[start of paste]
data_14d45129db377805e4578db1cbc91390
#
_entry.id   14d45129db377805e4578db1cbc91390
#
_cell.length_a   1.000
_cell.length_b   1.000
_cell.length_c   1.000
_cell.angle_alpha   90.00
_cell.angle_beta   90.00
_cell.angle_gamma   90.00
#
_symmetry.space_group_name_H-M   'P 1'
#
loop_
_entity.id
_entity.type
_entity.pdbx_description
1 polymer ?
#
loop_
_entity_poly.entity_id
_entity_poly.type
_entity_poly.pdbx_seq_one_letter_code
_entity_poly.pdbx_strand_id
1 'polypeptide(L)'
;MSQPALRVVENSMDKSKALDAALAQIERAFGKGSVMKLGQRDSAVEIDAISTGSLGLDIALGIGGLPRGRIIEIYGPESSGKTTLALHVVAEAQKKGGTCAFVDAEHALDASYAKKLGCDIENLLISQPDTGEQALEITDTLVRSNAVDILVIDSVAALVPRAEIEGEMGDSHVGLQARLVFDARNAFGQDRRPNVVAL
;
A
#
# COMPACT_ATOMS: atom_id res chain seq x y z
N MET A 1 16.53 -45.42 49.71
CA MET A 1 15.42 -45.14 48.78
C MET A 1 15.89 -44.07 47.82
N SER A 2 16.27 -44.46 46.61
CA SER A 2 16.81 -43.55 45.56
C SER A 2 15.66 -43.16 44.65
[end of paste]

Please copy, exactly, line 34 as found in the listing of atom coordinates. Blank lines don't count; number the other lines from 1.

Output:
N SER A 2 16.27 -44.46 46.61